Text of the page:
Reiss v. Financial Performance Corp.
New York Court of Appeals
764 N.E.2d 958 (N.Y. 2000)
In 1993 Financial Performance Corporation (Financial) (defendant) issued stock warrants to Marvin Reiss and Rebot Corporation (plaintiffs) allowing Reiss and Rebot to purchase a specific number of shares of Financial common stock for 10 cents per share until specified dates in 1998. The warrants issued to Reiss and Rebot did not mention an adjustment to the terms of the warrants in the event of a reverse stock split. Financial had previously issued a warrant to Robert S. Trump that did require an adjustment of the warrant if a reverse stock split occurred. In 1996 Financial approved a one-for-five reverse split of its common stock, after which each shareholder held one-fifth of his original number of shares, but each share had increased five times in value. In 1998 Reiss and Rebot attempted to purchase the amount of stock allowed under the warrant at 10 cents per share without any adjustment to account for the reverse stock split. Financial rejected the request, arguing that the number of shares allowed for purchase under the warrant had to be adjusted to account for the reverse stock split. Reiss and Rebot filed a lawsuit in New York state court against Financial, seeking a declaratory judgment that they were entitled under the warrants to purchase the number of shares specified by their warrants at 10 cents per share. The New York Supreme Court dismissed the case. The Appellate Division modified the Supreme Court’s holding and ruled in favor of Financial. The Appellate Division held that the stock warrants issued to Reiss and Rebot were missing an essential term—a provision requiring an adjustment of the number of shares stated in the warrant in the event of a reverse stock split—and supplied the term. Reiss and Rebot appealed.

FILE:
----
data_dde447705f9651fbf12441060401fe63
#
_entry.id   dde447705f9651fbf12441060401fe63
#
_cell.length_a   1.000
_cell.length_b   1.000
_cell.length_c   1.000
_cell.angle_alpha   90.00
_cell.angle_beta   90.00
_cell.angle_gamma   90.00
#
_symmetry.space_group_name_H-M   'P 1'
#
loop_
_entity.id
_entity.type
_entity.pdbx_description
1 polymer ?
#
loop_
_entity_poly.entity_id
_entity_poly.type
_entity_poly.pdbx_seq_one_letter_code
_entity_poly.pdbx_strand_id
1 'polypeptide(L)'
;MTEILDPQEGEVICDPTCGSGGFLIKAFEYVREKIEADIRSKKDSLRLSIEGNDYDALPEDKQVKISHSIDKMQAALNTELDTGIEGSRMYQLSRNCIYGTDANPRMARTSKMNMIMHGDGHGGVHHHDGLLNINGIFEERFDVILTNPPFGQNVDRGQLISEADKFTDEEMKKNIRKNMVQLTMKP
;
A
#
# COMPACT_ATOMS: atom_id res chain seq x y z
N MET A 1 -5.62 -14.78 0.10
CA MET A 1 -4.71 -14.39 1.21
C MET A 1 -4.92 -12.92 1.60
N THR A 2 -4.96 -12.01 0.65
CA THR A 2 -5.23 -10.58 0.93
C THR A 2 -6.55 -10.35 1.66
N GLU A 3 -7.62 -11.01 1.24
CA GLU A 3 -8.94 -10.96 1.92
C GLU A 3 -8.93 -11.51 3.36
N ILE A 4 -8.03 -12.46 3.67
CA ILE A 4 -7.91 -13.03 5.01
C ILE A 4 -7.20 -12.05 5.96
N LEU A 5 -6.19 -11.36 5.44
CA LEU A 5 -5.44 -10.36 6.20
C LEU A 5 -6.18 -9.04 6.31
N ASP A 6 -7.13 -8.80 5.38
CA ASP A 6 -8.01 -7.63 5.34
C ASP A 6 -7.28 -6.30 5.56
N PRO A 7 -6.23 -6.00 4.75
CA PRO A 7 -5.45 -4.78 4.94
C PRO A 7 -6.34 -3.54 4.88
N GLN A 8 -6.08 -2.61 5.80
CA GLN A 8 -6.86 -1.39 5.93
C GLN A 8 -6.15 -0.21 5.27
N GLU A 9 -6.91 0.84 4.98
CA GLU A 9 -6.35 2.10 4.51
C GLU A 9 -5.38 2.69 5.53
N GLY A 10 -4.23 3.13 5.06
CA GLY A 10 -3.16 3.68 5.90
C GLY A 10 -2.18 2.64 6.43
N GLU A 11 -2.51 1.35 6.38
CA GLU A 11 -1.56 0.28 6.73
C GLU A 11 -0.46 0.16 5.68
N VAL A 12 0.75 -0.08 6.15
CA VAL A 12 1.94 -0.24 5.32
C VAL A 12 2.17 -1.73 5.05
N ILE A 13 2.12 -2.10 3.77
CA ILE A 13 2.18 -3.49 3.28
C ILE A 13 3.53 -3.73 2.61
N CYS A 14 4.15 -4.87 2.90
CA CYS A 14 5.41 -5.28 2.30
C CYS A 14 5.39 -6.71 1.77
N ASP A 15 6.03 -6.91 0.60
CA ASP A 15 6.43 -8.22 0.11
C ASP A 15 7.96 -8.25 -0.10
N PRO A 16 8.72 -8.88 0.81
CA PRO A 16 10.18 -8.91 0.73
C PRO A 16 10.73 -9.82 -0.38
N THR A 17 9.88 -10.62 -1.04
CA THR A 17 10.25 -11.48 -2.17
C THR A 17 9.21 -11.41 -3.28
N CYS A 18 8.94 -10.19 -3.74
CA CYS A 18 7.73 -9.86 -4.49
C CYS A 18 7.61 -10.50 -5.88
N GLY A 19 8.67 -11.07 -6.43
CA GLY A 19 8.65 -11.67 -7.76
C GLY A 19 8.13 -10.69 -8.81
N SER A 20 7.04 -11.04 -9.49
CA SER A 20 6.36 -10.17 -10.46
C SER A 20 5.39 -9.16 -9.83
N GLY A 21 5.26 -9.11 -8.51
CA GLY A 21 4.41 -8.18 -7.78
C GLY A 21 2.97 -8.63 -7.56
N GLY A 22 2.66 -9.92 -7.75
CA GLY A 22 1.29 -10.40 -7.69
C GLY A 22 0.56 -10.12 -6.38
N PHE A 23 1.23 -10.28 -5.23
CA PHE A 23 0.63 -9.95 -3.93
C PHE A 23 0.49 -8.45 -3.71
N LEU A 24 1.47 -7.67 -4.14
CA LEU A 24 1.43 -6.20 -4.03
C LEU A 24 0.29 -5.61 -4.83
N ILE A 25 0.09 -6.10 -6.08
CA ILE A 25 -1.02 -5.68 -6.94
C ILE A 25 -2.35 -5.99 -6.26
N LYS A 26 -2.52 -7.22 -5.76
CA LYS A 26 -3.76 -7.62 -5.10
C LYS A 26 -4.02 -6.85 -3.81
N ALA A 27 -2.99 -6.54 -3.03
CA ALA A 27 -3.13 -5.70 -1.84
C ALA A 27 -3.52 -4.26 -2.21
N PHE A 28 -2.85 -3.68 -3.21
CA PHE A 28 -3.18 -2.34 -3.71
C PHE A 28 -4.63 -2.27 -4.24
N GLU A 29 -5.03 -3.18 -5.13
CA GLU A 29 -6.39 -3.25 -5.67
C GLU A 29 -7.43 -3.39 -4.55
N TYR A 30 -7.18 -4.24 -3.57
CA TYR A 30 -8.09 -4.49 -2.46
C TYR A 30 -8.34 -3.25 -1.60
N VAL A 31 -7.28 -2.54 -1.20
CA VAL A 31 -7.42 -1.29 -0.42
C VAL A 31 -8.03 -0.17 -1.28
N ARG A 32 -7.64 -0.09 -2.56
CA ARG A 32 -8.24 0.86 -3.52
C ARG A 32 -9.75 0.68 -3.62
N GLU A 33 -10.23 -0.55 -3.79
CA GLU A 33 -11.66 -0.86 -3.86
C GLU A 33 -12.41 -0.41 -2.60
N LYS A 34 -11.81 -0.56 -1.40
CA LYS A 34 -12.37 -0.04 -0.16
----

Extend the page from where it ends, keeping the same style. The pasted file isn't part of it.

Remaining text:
Rule of Law
Holding and Reasoning (Smith, J.)
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